The preliminary version of the manual (1973) was published by Harvard's East Asia Research Center. From 1998 until 2015 all editions were published by the Harvard University Asia Center for the Harvard-Yenching Institute and distributed by Harvard University Press. The fourth edition was also published in Chinese and sold a total of 13,000 copies. In 2017, Wilkinson decided as an experiment in lowering the sales price of the fifth edition to publish it himself and distribute it exclusively on Amazon. The fifth edition was also published digitally (on the Pleco platform, in November 2017). The sixth edition is once again published by Harvard University's Asia Center and distributed by the Harvard University Press. It is also available on the Pleco platform and will shortly be offered by Harvard as an enlarged database.

The Sixth (50th Anniversary) Edition (2022)


The author explains in the Preface the principal aims of the sixth edition as being to introduce:

1. The different types of transmitted, excavated, archival, artifactual, and ecofactual primary sources from prehistory to 1949 (and in some cases to the present). Accordingly, it examines the context in which these sources were produced, preserved, and received, as well as the problems of research and interpretation associated with them;

2. The ancillary disciplines required for the study of Chinese history from prehistory to 1949 (and in many cases up to the present), including archeology, astronomy, bibliography, chronology and calendrics, codicology, diplomatics, epigraphy, genealogy, historical geography, historical linguistics, numismatics, onomastics, paleography, prosopography, sigillography, statistics, textual criticism, topography, transcription, translation strategies, and special branches of study such as oracle-bone script, bamboo and silk books, Dunhuang, Qingshuijiang, and Huizhou documents or the Ming-Qing archives;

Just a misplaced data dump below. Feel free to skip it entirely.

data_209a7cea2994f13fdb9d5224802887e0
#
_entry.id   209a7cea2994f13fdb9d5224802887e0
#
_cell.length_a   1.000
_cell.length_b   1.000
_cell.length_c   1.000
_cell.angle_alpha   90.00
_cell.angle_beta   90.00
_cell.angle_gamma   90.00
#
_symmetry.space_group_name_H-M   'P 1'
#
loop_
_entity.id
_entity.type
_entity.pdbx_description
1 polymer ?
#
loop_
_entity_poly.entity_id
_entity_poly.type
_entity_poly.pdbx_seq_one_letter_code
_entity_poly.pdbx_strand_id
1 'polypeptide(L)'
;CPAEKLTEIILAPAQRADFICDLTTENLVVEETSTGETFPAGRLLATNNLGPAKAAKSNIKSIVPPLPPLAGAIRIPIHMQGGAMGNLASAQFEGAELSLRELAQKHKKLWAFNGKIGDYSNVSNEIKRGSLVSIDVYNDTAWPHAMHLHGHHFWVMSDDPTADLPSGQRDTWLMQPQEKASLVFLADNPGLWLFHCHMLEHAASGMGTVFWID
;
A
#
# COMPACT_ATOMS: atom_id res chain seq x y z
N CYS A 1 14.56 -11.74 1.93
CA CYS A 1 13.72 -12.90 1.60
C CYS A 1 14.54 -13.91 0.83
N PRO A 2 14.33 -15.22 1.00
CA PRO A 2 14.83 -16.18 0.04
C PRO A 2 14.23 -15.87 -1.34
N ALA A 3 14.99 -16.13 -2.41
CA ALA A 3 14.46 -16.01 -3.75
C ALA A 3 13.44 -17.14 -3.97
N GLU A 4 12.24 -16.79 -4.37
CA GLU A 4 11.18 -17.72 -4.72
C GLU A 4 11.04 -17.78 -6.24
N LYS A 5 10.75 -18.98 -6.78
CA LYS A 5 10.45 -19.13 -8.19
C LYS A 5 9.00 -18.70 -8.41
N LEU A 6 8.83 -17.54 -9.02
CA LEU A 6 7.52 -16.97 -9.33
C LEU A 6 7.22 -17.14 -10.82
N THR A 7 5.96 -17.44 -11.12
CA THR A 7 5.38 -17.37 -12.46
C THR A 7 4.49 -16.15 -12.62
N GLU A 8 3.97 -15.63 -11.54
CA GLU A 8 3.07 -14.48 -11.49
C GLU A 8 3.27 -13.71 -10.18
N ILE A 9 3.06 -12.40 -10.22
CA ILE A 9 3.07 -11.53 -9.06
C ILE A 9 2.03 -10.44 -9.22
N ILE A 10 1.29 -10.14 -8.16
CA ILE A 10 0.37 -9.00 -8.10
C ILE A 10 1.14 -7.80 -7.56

3. The key secondary sources on questions of current focus and controversy in Chinese historical studies;

4. The latest electronic resources to disseminate, sort, and analyze Chinese historical data.

In addition to the four principal aims, the sixth edition also has five subsidiary objectives (5–9):

5. To highlight long-term changes over the course of Chinese history and by doing so provide an antidote to nationalistic, teleological history (the default mode of Chinese historiography for the last 120 years).

6. To throw new light on subjects that the secondary sources don’t touch on by asking unexpected questions. For example, why did Chinese poets write so often of lonely, silent nights? Answer: because their aim was to evoke an idea or an emotion, not to record the reality of the Chinese night which was a cacophony of animal, insect and human sounds. This leads to the history of Chinese soundscapes both rural and urban.

7. To supply readers who are familiar with one period a springboard into others with which they are less familiar.

8. To profile the strengths and weaknesses of Chinese historiographical traditions because (i) of the central role that the writing of history played (and continues to play) in Chinese politics and culture and (ii) to a greater extent than is commonly realized, historians rely on works produced in the old historiographical traditions, even though they may ask different questions and use different conceptual frameworks.

9. To provide English translations of key Chinese terms both in the main text and in the green-shaded, terminological boxes and tables.

New Content & Layout in the Sixth Edition